Hanif Mohammad’s career was replete with records that provided fodder for the statisticians of the time and kept them busy.
The adage that records are created only to be broken holds true in cricket as well – the outstanding exception being Don Bradman whose staggering Test average of 99.9 not only remains unsurpassed in 70 years but remains far ahead of the distant second at 60.7 of Herbert Sutcliffe (including only such players as have played at least 25 Tests). This huge difference between the top first and second is a phenomenon that remains unexplained, with no parallel.
Apart from numerous national records, the legendary Hanif also created several world records in his career most of which are common knowledge. Not many, however, would know that he continues to hold for the last 60 years the world record of scoring the highest number of runs in a Test innings in an ‘away’ Test match.
In the entire history of the game, from 1877 to date, there have been only 11 Test innings when a triple century was scored away from home. They are listed in the descending order of number of runs scored:
In keeping with his stature as the greatest of the great, Sir Don Bradman scored both his triple hundreds in Test cricket away from the friendliness of home, against England, the toughest opposition of his time.
All these batsmen in the list, barring Hanif, scored their runs in the first innings when one bats with relative freedom, unburdened with pressures that build up in the course of the match.
Hanif, who tops this list of distinguished batsmen, performed his feat in the second innings in the most trying circumstances against a formidable West Indies side that included such big names as Sobers, Weeks, Walcott, Kanhai and Hunte. Their bowling line up was made up of the grisly Gilchrist, the supreme Sobers, the wily Valentine, the astute Atkinson and the skilled Smith.
Pakistan were playing only their fourth Test series.
When Hanif walked in to open Pakistan’s second innings, his side was facing a frightful deficit of 473 runs. Time, the last ally in such situations, too, had joined hands with the enemy as the West Indies had over three days to make a killing. Against these overwhelming odds, the morale was woefully low and the specter of defeat loomed large.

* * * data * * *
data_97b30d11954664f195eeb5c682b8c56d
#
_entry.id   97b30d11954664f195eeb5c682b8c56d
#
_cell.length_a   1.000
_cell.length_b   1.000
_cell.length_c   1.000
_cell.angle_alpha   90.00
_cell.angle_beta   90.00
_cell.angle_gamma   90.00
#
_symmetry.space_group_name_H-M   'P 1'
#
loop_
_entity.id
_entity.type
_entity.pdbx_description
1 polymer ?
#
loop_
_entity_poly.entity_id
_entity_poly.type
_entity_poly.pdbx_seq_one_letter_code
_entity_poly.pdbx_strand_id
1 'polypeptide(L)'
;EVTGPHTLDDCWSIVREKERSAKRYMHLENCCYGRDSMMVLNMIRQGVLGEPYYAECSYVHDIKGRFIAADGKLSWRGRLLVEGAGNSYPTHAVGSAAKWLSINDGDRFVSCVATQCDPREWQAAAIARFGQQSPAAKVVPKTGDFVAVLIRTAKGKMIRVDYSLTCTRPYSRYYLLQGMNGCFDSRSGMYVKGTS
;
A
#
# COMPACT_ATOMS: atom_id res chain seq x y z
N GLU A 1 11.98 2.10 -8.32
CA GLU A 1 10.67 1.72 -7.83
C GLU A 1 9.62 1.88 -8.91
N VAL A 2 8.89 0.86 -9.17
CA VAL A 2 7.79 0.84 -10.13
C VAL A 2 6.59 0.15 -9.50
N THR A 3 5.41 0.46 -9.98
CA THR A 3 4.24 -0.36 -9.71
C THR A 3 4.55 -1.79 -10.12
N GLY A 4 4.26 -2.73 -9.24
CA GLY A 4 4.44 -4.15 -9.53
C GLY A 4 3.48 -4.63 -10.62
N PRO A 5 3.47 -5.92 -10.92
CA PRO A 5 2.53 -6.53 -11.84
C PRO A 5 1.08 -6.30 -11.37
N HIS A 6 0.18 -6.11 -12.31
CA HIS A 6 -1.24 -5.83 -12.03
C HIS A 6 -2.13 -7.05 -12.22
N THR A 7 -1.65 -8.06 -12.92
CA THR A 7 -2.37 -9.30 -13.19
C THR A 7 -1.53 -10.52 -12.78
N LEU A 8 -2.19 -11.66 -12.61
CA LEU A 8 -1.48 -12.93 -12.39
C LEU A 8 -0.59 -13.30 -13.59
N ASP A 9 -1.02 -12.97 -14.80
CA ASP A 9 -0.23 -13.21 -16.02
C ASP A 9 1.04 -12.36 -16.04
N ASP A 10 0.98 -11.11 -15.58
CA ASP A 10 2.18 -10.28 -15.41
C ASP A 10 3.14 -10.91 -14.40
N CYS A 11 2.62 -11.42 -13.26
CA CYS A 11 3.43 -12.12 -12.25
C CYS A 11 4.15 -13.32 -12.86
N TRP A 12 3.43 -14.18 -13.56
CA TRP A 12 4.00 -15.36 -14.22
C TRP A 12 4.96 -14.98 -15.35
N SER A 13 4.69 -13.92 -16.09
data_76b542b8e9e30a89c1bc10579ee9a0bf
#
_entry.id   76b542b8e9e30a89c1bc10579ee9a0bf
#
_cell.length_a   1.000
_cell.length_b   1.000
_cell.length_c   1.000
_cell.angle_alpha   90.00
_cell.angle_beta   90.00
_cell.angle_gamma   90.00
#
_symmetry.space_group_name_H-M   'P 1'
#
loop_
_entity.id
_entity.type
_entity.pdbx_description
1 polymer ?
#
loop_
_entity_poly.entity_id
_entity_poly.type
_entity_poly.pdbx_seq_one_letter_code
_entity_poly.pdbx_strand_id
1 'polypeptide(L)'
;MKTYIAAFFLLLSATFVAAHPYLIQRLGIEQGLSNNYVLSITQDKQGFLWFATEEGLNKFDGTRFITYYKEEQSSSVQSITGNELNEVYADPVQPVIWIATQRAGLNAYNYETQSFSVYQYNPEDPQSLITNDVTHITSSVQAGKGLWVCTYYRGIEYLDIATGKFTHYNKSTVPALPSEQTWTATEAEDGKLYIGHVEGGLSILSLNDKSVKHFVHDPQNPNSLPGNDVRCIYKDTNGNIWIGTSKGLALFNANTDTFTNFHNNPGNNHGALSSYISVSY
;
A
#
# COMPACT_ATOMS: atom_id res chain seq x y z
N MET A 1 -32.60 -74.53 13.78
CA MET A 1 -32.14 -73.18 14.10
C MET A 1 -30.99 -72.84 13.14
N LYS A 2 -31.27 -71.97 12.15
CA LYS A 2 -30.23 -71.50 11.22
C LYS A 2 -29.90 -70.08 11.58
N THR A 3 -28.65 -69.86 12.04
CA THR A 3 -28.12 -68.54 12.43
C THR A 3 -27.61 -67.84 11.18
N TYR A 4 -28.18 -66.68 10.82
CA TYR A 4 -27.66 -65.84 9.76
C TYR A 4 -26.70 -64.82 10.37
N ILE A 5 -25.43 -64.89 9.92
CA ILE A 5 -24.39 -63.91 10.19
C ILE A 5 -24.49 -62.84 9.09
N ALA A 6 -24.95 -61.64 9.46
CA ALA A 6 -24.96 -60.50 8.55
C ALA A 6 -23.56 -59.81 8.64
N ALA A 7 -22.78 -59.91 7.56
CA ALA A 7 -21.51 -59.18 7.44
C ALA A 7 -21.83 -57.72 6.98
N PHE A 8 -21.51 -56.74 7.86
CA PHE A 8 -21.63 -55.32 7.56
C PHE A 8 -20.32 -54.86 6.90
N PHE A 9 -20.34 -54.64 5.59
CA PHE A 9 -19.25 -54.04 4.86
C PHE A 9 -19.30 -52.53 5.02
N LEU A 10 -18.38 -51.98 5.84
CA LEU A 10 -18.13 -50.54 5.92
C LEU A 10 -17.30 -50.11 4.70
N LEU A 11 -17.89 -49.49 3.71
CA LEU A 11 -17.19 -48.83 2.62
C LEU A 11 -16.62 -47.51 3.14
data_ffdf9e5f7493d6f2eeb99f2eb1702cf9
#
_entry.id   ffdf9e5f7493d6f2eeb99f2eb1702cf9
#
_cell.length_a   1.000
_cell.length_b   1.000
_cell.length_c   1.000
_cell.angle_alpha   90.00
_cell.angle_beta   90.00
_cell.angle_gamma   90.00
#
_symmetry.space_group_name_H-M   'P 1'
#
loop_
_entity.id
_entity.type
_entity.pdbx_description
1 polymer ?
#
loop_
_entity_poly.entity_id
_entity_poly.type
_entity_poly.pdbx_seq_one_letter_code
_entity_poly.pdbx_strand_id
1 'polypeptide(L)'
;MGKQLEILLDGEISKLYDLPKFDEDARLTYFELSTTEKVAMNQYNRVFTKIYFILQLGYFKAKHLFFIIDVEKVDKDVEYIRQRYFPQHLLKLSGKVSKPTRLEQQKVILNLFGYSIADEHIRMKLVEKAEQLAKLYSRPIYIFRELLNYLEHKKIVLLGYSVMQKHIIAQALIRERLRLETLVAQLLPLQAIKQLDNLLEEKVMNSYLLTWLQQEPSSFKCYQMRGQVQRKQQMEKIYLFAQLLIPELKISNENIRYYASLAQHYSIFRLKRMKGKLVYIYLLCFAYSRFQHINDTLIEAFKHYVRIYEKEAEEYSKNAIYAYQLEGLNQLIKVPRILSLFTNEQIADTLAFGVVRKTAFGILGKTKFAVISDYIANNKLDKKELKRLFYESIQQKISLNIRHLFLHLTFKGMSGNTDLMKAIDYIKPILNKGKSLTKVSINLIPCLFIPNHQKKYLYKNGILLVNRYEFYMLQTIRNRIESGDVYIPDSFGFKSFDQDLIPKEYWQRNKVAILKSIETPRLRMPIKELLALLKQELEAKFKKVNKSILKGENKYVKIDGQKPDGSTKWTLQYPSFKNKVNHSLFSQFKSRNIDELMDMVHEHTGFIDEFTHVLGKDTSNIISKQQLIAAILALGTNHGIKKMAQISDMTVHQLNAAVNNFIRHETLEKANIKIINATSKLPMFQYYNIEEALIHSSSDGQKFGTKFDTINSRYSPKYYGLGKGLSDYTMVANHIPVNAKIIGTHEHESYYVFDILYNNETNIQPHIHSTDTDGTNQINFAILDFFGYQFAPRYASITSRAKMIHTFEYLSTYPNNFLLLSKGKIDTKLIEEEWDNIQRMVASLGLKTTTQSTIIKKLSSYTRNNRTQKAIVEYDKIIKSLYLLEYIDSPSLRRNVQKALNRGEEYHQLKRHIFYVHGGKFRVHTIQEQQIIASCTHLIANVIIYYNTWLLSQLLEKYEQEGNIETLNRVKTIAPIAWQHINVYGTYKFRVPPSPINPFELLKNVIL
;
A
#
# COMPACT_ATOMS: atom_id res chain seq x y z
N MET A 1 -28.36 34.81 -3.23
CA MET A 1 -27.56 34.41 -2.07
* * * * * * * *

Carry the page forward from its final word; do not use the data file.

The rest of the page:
Undaunted, the valiant Hanif steeled himself, rallied his wits and, with a combination of skill and stamina, courage and concentration the like of which the cricketing world has rarely witnessed, produced that record-breaking, match-saving, monumental innings of 337 in 970 minutes spanning over three days in a total of 657-8 declared.
This total of 657-8 was a world record for the highest second innings score by any team following on. His stay at the wicket — the longest ever in the game’s history — was calculated to save the match.
Hanif Mohammad, the original holder of the title “The Little Master”, remains the only cricketer ever to stamp his mark on centre stage for three continuous days of a Test match. Those were the days when there were neither neutral umpires nor the Decision Reviews.
There was no respite for Hanif, not even from the forces of nature as the sun beat down relentlessly, hour after hour, day after day.
To add to the ordeal, he had to contend with one additional day as it was a six- day Test match. Thus did the elements and circumstances contrive to set the stage for the longest and most consummate innings in a Test match.
Amazingly, Hanif’s one single innings embraced within itself several Individual and Team records in Test cricket:
Longest innings by an individual in Test cricket;
Highest individual score in an innings in an away Test;
The only batsman to score a triple century in a side’s second innings in an away Test;
And the first batsman to score a triple century in a side’s second innings in Test cricket.
His innings also helped create world team records for Pakistan in Test cricket:
Highest second innings total by a team, following on;
And the highest difference of 551 runs between a team’s first and second innings.
Not only did the incredible Hanif survive at the crease for over 16 hours without a helmet or other protective gear but he also accumulated his runs with mastery over both spin and pace. Such was his judgment in the mind and dexterity with the limbs that he reached a level during this innings when he rendered the good length spot unavailable to all bowlers just as he directed the ball in all conceivable directions where his genius willed.
The Little Master’s innings was as rich qualitatively as quantitatively — a record-shattering feast for the statistician and a quintessential performance for the connoisseur.
It is this backdrop that lends Hanif’s innings a unique dimension.
The author is an ex-cricket commentator who related this to Hanif Mohammad in part in 1990; the whole of it is now produced here.